Bullfighting: an ancient Spanish tradition

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The acclaimed and contested bullfighting “ritual” of Madrid.

When the bull collapses and dies in front of the matador, silence settles on the bullfighting arena in Madrid, a “ritual” that its French manager Simon Casas defends with vigor in an increasingly conflictual climate.

Around 500,000 enthusiasts are expected in the bullring of Las Ventas in Madrid during the Feria de San Isidro, the biggest bullfighting festival in the Spanish capital.

But today more than ever, activists and politicians are getting involved as regional and municipal elections loom on Sunday. The outgoing left-wing mayor of Madrid has promised “corridas” (bullfights) “without blood or death”.

But conservatives and the far right are defending a “tradition” associated with Spanish identity. To make their point of view, they enlisted three “toreros” (toreros) as candidates in the general elections in April.

“I don’t know anyone who loves the fighting bull more than the bullfighter,” says Casas, a 71-year-old former matador, as he walks through Las Ventas, built in 1929. It “is never an enemy to the bullfighter but a glorified partner. “

In a corral adjacent to the ring, visitors measure these “fighting bulls” raised only for fighting and sometimes weighing more than 600 kilos.

“If I had to be an animal, I wouldn’t want to be a kitten or a doggie but a fighting bull,” says Casas. “I would die, yes, but … I would make my fate glorious.”

Operating room and slaughterhouse

Every day, the representatives of the bullfighters draw lots for the bull that will face each matador that evening in a solemn ceremony which consists of taking papers out of a hat.

“This is how we’ve been doing since the 19th century,” says Casas. In his office, paintings and photos pay homage to the bullfighters killed by the bulls: Joselito in 1920, Manolete in 1947 …

Before a fight, rare are the matadors – these toreros charged with killing the bull – who do not go through the chapel of Las Ventas to pray. Nearby, two operating theaters are available for injured bullfighters.

As for the bull, it will die unless it receives an extremely rare forgiveness – “because you have to go all the way, otherwise it becomes a performance and not a ritual”, explains Casas.

Bullfights that involve killing the bull in the arena are legal in Spain, part of France, Mexico, Colombia, Peru, Venezuela, and part of Ecuador. In Portugal, it is illegal but the bull is shot afterwards.

He killed him badly

On this spring day, the ring road of Las Ventas is full of nearly 24,000 people. “Long live Spain” shouts the crowd as former King Juan Carlos I joins the spectators. First of all, the bull is weakened by bullfighters who drive pikes and “banderillas” – colored darts – into it, spilling blood into it.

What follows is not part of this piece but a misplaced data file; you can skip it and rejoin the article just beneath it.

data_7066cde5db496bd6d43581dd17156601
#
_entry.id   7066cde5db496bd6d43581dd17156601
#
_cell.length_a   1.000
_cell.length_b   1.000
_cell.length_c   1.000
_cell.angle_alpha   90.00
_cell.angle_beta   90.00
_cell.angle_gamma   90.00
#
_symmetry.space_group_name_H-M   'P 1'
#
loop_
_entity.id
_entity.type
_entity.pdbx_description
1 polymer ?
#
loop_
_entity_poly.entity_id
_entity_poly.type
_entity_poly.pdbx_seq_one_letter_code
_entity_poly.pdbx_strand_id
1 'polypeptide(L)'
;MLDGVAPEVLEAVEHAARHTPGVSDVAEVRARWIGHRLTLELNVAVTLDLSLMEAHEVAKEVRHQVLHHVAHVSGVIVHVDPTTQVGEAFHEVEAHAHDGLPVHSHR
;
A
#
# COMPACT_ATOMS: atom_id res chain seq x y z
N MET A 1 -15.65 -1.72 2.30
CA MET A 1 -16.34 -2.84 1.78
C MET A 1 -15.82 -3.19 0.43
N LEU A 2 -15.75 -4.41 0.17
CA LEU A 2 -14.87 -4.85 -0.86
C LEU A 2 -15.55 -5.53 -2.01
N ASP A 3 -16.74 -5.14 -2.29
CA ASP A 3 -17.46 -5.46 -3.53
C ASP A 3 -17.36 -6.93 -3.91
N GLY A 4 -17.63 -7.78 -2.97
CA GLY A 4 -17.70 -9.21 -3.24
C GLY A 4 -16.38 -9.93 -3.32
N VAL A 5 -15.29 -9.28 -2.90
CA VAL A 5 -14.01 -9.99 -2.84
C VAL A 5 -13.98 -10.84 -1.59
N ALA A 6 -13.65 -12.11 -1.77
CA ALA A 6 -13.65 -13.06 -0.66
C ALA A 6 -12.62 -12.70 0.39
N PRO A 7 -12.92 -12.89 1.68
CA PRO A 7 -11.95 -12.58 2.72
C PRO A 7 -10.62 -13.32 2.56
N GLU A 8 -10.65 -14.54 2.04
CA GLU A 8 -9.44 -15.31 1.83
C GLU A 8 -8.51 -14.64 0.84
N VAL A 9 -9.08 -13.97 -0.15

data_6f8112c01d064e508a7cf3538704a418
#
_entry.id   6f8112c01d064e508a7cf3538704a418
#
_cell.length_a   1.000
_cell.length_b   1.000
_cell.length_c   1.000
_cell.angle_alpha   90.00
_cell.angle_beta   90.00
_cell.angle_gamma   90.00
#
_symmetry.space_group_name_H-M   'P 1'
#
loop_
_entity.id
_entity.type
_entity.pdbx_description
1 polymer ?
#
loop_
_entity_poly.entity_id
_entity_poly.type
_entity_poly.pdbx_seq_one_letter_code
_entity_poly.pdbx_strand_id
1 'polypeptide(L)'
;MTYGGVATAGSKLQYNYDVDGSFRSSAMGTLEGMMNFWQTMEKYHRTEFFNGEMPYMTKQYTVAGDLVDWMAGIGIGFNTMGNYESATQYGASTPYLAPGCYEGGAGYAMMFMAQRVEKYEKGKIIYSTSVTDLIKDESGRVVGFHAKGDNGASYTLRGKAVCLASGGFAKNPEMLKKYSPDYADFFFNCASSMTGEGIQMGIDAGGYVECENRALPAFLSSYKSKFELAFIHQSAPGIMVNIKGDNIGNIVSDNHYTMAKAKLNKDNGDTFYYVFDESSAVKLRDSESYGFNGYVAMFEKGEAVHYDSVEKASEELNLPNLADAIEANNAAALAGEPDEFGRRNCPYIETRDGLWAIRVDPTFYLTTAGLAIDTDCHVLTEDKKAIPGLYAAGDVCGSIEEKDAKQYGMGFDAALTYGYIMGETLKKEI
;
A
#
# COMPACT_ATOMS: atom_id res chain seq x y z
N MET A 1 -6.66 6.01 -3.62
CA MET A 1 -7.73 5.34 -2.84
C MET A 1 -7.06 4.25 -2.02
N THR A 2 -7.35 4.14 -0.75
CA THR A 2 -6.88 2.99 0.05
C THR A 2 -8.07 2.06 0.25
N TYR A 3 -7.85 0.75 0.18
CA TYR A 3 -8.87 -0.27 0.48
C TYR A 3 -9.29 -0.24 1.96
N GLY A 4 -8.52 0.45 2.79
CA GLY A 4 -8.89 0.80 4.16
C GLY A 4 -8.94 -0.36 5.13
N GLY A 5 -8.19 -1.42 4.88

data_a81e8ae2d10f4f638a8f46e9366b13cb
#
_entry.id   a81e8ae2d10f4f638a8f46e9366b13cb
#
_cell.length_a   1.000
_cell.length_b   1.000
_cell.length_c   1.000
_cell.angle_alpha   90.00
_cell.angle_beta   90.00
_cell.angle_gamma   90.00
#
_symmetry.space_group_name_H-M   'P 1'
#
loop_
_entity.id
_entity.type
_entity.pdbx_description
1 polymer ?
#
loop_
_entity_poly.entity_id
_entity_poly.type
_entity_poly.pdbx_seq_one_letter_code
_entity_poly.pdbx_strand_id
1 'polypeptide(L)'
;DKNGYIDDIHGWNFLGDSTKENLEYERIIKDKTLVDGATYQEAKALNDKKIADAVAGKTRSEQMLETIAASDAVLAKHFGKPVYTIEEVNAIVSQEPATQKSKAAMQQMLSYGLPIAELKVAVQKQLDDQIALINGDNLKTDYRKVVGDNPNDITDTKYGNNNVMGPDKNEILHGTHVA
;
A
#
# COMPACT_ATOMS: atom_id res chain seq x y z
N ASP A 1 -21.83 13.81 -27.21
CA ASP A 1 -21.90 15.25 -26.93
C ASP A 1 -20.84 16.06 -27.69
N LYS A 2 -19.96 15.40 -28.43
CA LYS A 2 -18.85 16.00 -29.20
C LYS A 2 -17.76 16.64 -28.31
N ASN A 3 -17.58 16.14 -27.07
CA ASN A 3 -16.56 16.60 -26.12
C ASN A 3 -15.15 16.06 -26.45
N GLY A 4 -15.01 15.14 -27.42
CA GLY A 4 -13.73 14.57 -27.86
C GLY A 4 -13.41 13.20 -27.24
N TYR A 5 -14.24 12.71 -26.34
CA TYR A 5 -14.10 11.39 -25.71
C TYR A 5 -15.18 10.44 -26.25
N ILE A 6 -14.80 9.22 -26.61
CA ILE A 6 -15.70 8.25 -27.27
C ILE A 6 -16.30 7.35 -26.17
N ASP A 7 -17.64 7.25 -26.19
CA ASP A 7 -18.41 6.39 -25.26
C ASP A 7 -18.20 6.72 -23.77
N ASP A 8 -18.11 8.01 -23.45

Then a fanfare of trumpets announces the entry of the matador who has 10 minutes to finish the bull. “Olé! ” “Good!” The matador is applauded when he manages to draw the bull in a circle around him, standing near his horns.

Suddenly thousands of white handkerchiefs go up in the audience: “a bull was very valiant, he was killed instantly, the public asks for an ear” as a reward for the bullfighter, explains Antonio Mercader, 54-year-old economist and enthusiast .

Onlookers hiss with disapproval at another matador because “the bull is in too much pain,” adds his wife, Paqui Fernandez, with a grimace. “He killed him badly.

The “art of killing”

In protest for “the abolition of bullfighting”, activists estimate that some 200 bulls will be killed during the Feria de San Isidro, and thousands across Spain this year.

Calling the bullfights a “display of cruelty”, author Manuel Rivas published an opinion piece earlier this month calling on Spain to give up the “art of killing”.

However, bullfighting, which is part of Spain’s cultural heritage list, seems untouchable. Its ban in Catalonia in 2010 was overturned by the Constitutional Court. In practice, however, bullfights no longer take place in the northeast region, nor in the Balearic and Canary Islands.

In 2008, 810 bullfights took place across Spain. Ten years later, they were down to 369, according to the Ministry of Culture. “Don’t let bullfighting run dry,” pleads this year’s poster for San Isidro.

It is a poster that seduced Eladio Galan, a 25-year-old pharmacist who wonders if bullfighting will still exist in 30 years. “I have friends who are indifferent, others who say to me: ‘you are heartless’.”

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